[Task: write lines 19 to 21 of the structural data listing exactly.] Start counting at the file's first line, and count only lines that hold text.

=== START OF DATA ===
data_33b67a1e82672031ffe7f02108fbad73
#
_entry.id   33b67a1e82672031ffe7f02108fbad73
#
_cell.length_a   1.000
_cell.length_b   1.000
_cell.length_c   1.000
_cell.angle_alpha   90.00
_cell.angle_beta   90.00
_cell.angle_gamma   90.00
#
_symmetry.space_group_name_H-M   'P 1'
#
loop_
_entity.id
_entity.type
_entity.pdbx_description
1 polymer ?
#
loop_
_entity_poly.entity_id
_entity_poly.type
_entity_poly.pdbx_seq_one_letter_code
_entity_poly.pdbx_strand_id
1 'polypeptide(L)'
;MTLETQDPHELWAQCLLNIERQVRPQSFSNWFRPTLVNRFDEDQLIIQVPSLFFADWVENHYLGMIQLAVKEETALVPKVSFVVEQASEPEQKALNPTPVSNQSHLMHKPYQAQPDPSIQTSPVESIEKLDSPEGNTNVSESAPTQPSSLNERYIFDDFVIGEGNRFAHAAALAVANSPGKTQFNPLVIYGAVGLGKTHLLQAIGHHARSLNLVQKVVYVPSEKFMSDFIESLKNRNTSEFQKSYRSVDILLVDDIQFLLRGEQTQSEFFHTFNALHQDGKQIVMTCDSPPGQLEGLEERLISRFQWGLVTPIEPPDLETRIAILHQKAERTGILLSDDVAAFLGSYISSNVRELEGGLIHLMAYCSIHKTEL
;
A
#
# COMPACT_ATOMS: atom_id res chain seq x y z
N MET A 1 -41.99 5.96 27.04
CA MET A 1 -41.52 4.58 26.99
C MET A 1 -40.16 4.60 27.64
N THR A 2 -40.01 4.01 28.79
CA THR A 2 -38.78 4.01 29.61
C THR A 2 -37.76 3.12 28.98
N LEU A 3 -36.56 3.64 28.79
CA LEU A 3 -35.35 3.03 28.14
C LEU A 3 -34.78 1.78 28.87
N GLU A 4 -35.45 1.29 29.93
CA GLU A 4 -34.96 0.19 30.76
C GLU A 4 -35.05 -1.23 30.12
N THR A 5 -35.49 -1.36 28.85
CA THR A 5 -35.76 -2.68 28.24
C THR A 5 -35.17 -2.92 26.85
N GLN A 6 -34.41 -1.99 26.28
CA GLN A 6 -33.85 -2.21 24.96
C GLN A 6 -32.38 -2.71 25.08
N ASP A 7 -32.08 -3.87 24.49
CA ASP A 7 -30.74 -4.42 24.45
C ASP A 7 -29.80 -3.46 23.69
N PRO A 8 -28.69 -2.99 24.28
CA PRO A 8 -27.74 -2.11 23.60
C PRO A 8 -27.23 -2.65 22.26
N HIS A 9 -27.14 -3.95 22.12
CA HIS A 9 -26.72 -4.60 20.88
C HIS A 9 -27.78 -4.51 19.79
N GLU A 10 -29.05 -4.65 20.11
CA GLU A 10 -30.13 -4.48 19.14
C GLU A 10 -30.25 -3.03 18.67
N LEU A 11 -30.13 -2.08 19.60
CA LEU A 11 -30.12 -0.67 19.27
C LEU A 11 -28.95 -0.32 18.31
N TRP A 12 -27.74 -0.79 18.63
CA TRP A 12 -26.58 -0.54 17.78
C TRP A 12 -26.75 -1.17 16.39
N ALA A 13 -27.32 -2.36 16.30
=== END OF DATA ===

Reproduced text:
#
loop_
_entity_poly.entity_id